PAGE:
In 1990-91, McCain was one of five senators investigated by the Senate Ethics Committee for attempting to influence federal regulators inquiring into the Lincoln Savings and Loan, owned by McCain's friend and campaign contributor Charles Keating. McCain attended meetings with other senators and federal regulators to inquire about the investigation into Lincoln Savings and Loan. The Senate Ethics Committee ruled that McCain had "exercised poor judgment." 
McCain Exercised Influence On Behalf Of Friend, Campaign Contributor.
McCain Accepted $124,000 from Keating and his Associates in the 1980s.
Charles Keating and his associates contributed $124,000 to McCain's House and Senate campaigns in the 1980's. Of the five members of the "Keating Five," McCain was closest personally to Keating. 
McCain Accepted Thousands In Free Trips From Charles Keating; Failed To Disclose Travel In Official Filings.
Between 1984 and 1986, McCain failed to disclose over $15,000 worth of trips and gifts from junk bond king Charles Keating on his financial disclosure forms, and only reimbursed Keating after the scandal broke. McCain accepted $15,433 in trips from Keating and his associates, including vacations to Keating's resort in the Bahamas for McCain and his family. McCain made at least 9 trips flying either on Keating's jet or a jet owned by Resorts International. McCain originally reimbursed Keating only $2,000 for the trips, and he failed to reimburse the American Continental Corporation for the remaining $13,433 until 1989 -- immediately after the government seized control of Keating's Lincoln Savings & Loan. In fact, McCain originally did not disclose the flights on his House gift and expense filings. McCain did not reimburse Keating for the cost of food and lodging associated with the trips, as congressional rules did not require doing so.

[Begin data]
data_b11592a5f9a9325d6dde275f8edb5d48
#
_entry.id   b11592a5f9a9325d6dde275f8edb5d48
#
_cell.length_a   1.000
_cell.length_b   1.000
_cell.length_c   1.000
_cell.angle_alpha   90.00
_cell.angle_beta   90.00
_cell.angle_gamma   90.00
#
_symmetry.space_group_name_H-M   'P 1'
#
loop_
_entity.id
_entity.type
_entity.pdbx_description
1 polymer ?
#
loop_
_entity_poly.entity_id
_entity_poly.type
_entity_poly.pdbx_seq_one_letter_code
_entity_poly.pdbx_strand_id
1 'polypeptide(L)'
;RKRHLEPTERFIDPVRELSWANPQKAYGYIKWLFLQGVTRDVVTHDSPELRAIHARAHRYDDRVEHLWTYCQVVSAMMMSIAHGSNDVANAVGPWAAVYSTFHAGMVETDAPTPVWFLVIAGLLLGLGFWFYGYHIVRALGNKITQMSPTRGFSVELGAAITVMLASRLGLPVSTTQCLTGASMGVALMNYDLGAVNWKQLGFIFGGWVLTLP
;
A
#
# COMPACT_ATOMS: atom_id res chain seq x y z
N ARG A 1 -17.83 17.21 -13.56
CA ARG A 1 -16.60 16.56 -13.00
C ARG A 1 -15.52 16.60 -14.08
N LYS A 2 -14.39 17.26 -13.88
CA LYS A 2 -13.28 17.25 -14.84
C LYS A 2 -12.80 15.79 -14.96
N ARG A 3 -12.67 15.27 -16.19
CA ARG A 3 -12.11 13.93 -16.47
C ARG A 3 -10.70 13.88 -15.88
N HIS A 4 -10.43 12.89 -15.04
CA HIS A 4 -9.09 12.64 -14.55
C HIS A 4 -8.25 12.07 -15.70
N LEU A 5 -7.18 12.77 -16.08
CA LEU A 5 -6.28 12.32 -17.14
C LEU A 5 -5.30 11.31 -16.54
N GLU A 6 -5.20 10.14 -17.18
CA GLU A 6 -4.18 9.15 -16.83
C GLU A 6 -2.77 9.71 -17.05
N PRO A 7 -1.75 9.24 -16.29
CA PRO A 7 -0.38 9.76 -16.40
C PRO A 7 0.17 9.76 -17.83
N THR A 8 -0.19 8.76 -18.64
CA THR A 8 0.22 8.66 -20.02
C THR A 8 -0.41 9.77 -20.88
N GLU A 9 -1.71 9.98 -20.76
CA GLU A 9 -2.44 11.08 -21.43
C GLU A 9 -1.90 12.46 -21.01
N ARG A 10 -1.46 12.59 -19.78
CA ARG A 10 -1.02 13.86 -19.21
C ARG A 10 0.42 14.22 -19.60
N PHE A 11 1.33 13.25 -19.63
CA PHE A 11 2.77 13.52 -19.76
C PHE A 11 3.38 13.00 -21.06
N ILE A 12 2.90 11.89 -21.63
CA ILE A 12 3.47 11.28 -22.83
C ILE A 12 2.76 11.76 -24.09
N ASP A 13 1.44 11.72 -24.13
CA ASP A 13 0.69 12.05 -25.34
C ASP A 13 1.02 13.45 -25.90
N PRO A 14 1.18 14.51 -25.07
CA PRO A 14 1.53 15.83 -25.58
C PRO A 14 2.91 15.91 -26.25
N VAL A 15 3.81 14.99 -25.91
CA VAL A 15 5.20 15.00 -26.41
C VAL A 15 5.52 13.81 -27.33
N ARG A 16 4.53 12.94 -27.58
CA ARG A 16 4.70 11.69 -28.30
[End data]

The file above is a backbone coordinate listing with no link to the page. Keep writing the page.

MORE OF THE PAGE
McCain Was "Personally Closest" to Keating, Accepted Vacations From The S&L Operator.
Roll Call wrote: "Of the Keating Five, McCain was closest personally to the high roller and accepted travel and vacation accommodations from Keating and failed to reimburse the financier promptly for such gifts." 
McCain Claimed He "Intended" To Reimburse Keating For Trips, But Didn't Until Years Later.
From 1984 through 1986, McCain accepted $15,433 in trips from Keating, including vacations to Keating's resort in the Bahamas for McCain and his family. McCain originally reimbursed Keating only $2,000 for the trips. McCain failed to reimburse ACC for the remaining $13,433 until 1989 -- immediately after the government seized Keating's Lincoln Savings & Loan. In fact, McCain originally did not disclose the flights on his House gift and expense filings. McCain maintained that it was an oversight: "It was never my intent to accept this travel as a gift but rather always to fully reimburse for it." 
American Continental Corporation (ACC) Attorney Contends That McCain Never "Intended" To Reimburse ACC For His Family's Travel.
Former ACC attorney David Stevens sent a letter to the Senate Ethics Committee reiterating his charge that McCain paid ACC back only for his own flights and not for those of his family members. According to Stevens, McCain did not reimburse the other costs until Lincoln was seized by the government in April 1989: "No effort was ever made to reimburse for flights of [McCain] family members until after the onslaught of adverse publicity following the American Continental Corp. bankruptcy. Senator McCain's public explanations have not pointed these facts out. These facts seem to support the conclusion that the intent of the senator was always to reimburse for the costs associated with flights on corporate jets that he took personally. I never saw any evidence that he originally intended to reimburse for the cost of his wife and baby sitter...." 
- ^ [Roll Call, 1/20/92; AP, 3/2/91; San Francisco Chronicle, 12/3/90; New York Times, 2/28/91]
- ^ [Roll Call, 1/20/92; AP, 3/2/91]
- ^ [New York Times, 2/28/91; San Francisco Chronicle, 12/3/90; Arizona Republic, 10/8/89; 10/17/89]
- ^ [Roll Call, 1/20/92]
- ^ [New York Times, 2/28/91; San Francisco Chronicle, 12/3/90]
- ^ [San Francisco Chronicle, 12/3/90; Roll Call, 1/7/91]